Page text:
Okay… so, we're not gonna lie, but the sound check on this poem gets a little sticky, considering that it's a translation from the original German. Basically, what we get in most translations of poetry is some version of both the form and content of the original. In this case, we've chosen a translation that elegantly offers English readers a clear version of Rilke's text. Unfortunately, what doesn't come through in the text is the authentic sound and feeling of this poem (including its sometimes rather unexpected rhymes). However, we're still all about this beautiful translation, which does its utmost to stick to the original in feeling, if not in exact parameters.
What Mitchell's translation does so beautifully is reproduce some of unexpected beauty and meditative rhythm of Rilke's poem. The original poem has a clear rhyme scheme (see "Form and Meter" for more on that), but Rilke's rhymes are rendered surprising and not entirely clear at times through his unexpected enjambment and long phrases. Mitchell does something like this in his version, in which rhymes pop up when you least expect them ("torso" in line 2 with "low" in line 4; "Otherwise" in line 5 with "thighs" in line 7), and you may not even notice them there until you read the poem aloud.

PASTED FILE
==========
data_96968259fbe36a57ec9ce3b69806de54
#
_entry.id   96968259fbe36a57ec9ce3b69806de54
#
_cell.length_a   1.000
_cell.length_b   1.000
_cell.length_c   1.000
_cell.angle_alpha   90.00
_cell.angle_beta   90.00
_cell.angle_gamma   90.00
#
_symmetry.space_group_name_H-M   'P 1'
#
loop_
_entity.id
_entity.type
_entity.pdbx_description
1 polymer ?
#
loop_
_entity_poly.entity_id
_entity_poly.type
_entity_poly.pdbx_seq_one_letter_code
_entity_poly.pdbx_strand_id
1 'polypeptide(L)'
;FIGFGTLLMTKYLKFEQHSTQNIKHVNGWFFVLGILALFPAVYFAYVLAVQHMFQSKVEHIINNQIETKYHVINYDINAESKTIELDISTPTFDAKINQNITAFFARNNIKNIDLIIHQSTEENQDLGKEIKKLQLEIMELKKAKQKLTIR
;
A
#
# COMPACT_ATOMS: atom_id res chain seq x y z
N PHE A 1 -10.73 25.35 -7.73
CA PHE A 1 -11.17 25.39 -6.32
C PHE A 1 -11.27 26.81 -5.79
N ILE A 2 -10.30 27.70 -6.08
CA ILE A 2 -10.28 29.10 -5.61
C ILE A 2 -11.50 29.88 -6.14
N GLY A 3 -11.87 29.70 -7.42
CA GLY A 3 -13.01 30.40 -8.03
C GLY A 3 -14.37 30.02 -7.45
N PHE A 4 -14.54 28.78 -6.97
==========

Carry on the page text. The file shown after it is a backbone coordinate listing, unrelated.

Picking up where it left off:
So what's the overall effect of this? Well, to us, the sound of this poem goes beautifully with its setting. We imagine the speaker (and the reader) in a dark, peaceful museum gallery, contemplating the beautiful statue. The poem's slow rhythms and short stanzas sound to us like someone musing to themselves—and, seemingly by chance, stumbling upon the musical turns of phrase and delightfully surprising rhymes that come to them in the spirit of the moment. There's a quality of interior monologue here, but don't forget, the poem is not just the speaker talking to him or herself—it's the speaker talking to "you." So there's a quality of performance here; this isn't just a guy talking to himself in a museum. Instead, maybe it's a guy talking to himself in a museum on stage, or maybe in a film about a guy in a museum. Think Hamlet's soliloquies, or any other performance in which an actor combines a sense of interiority with an awareness that he's also talking to those of us who are witnessing his performance.
Sound intense? Well, it is. Pretty much anything that ends with the line "You must change your life" is bound to be.